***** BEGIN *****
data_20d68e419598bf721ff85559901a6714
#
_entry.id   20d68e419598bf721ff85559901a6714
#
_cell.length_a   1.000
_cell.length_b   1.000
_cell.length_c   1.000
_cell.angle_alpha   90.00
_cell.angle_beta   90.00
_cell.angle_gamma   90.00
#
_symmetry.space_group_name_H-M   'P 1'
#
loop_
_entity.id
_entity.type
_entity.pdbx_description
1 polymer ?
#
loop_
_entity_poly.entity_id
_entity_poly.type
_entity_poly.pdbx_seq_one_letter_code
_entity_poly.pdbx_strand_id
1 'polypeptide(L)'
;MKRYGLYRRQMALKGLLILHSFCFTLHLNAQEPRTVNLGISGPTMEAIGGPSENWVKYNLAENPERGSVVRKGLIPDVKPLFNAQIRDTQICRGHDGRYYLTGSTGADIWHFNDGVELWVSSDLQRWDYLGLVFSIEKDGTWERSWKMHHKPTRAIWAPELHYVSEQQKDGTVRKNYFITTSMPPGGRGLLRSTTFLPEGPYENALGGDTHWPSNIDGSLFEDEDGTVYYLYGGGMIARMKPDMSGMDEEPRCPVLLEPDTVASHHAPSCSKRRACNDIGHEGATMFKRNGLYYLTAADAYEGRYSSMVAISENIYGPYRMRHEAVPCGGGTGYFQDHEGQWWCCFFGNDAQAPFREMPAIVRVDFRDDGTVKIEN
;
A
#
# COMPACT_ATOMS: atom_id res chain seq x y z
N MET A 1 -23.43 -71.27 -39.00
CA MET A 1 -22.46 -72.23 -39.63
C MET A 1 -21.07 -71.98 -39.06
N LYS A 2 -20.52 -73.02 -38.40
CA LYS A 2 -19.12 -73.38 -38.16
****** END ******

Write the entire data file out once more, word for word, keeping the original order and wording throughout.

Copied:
data_20d68e419598bf721ff85559901a6714
#
_entry.id   20d68e419598bf721ff85559901a6714
#
_cell.length_a   1.000
_cell.length_b   1.000
_cell.length_c   1.000
_cell.angle_alpha   90.00
_cell.angle_beta   90.00
_cell.angle_gamma   90.00
#
_symmetry.space_group_name_H-M   'P 1'
#
loop_
_entity.id
_entity.type
_entity.pdbx_description
1 polymer ?
#
loop_
_entity_poly.entity_id
_entity_poly.type
_entity_poly.pdbx_seq_one_letter_code
_entity_poly.pdbx_strand_id
1 'polypeptide(L)'
;MKRYGLYRRQMALKGLLILHSFCFTLHLNAQEPRTVNLGISGPTMEAIGGPSENWVKYNLAENPERGSVVRKGLIPDVKPLFNAQIRDTQICRGHDGRYYLTGSTGADIWHFNDGVELWVSSDLQRWDYLGLVFSIEKDGTWERSWKMHHKPTRAIWAPELHYVSEQQKDGTVRKNYFITTSMPPGGRGLLRSTTFLPEGPYENALGGDTHWPSNIDGSLFEDEDGTVYYLYGGGMIARMKPDMSGMDEEPRCPVLLEPDTVASHHAPSCSKRRACNDIGHEGATMFKRNGLYYLTAADAYEGRYSSMVAISENIYGPYRMRHEAVPCGGGTGYFQDHEGQWWCCFFGNDAQAPFREMPAIVRVDFRDDGTVKIEN
;
A
#
# COMPACT_ATOMS: atom_id res chain seq x y z
N MET A 1 -23.43 -71.27 -39.00
CA MET A 1 -22.46 -72.23 -39.63
C MET A 1 -21.07 -71.98 -39.06
N LYS A 2 -20.52 -73.02 -38.40
CA LYS A 2 -19.12 -73.38 -38.16